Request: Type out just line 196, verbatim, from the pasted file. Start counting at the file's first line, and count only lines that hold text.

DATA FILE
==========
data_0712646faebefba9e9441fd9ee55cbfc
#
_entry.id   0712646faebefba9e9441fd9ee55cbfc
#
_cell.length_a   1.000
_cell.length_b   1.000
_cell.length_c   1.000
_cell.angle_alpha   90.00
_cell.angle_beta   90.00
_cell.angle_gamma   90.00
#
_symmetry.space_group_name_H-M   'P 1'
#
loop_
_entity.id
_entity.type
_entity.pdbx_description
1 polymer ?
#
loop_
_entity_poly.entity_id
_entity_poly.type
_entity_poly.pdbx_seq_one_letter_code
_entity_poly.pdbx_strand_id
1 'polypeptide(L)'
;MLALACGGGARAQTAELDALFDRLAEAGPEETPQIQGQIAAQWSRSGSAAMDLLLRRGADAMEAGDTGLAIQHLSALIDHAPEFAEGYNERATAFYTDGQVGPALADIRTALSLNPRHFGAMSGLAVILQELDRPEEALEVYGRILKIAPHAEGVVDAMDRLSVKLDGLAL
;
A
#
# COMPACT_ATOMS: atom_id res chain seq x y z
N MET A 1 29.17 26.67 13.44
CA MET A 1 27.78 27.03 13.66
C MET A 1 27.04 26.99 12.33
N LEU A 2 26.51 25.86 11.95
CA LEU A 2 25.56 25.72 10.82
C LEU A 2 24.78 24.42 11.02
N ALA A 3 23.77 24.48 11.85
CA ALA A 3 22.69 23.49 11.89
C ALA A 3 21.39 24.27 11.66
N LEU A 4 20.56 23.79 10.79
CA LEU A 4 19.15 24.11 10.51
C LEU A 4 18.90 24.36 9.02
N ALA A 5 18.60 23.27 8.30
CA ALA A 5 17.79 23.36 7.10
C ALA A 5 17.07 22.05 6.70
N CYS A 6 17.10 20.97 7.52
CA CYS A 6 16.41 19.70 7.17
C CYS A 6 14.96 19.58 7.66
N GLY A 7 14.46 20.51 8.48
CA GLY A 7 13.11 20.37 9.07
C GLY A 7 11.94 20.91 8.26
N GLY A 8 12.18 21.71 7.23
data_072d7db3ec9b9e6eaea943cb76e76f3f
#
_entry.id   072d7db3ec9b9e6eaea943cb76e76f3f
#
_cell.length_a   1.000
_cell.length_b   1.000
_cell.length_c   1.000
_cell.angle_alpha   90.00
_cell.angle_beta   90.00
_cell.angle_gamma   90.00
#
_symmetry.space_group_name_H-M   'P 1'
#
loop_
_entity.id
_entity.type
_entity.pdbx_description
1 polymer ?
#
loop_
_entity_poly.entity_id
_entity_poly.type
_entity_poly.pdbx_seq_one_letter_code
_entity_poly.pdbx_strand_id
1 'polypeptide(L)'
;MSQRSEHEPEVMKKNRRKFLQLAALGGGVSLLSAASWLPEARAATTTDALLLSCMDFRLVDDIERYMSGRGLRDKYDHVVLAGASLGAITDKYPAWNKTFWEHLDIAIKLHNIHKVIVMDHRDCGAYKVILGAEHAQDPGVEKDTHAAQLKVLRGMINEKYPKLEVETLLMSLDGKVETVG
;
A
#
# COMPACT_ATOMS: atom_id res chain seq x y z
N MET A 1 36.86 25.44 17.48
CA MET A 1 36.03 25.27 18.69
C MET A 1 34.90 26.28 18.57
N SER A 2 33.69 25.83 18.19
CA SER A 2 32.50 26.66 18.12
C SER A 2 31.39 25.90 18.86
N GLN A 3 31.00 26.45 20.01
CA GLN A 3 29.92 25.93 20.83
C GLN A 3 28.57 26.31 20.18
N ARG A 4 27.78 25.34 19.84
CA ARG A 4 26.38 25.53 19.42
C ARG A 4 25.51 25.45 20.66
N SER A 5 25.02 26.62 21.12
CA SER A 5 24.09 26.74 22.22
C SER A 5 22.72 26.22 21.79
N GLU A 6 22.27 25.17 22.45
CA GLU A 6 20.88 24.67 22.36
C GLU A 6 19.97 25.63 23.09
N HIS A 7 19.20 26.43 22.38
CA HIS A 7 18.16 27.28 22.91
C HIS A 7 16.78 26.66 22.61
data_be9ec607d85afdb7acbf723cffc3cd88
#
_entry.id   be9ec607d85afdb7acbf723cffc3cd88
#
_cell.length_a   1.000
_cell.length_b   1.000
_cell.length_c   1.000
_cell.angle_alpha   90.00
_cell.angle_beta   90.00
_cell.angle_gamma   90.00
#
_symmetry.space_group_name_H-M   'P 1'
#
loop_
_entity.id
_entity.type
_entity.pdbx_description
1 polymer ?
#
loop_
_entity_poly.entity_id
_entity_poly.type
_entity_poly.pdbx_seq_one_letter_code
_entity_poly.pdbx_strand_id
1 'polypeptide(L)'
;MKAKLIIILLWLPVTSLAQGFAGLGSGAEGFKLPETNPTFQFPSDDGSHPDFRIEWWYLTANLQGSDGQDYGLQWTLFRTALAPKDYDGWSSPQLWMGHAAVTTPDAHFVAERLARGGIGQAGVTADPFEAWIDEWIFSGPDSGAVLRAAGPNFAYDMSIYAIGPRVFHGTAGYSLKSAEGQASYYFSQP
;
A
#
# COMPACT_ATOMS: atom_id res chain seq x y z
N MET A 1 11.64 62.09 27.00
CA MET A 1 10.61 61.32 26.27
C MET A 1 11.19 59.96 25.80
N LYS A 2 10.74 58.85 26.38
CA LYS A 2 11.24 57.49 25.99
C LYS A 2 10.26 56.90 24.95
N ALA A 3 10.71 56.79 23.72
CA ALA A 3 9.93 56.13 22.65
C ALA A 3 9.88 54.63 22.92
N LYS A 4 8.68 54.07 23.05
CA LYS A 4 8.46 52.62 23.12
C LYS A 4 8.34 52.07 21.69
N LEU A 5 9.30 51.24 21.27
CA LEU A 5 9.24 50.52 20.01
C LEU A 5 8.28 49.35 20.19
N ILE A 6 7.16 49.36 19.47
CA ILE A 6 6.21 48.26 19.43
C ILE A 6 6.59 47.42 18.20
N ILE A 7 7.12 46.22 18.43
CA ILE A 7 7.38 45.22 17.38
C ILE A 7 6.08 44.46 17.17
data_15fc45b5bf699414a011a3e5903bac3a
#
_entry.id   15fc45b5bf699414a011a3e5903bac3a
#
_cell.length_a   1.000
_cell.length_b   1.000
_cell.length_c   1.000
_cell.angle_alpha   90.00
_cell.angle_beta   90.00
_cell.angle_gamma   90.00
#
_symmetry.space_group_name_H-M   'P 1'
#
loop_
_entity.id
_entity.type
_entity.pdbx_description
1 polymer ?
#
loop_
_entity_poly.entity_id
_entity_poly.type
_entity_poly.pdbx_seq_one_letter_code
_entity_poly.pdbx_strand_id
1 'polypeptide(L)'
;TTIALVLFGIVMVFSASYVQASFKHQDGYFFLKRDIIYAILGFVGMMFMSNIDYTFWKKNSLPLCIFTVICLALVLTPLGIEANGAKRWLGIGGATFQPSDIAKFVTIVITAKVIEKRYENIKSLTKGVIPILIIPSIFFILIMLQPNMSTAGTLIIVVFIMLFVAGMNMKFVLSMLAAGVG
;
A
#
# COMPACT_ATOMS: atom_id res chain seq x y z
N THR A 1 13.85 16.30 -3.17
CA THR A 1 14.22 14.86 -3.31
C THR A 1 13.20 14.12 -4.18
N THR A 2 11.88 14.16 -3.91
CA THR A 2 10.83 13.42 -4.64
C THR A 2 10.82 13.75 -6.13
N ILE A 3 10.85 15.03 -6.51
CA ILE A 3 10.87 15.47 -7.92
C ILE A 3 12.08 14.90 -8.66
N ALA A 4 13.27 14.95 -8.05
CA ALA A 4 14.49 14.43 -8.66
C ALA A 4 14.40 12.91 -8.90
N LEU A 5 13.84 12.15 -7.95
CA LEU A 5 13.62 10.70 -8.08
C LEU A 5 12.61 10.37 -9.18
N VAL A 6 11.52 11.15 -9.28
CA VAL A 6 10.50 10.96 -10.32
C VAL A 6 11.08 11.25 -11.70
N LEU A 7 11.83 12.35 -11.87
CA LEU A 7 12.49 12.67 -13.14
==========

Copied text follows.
C ALA A 4 14.40 12.91 -8.90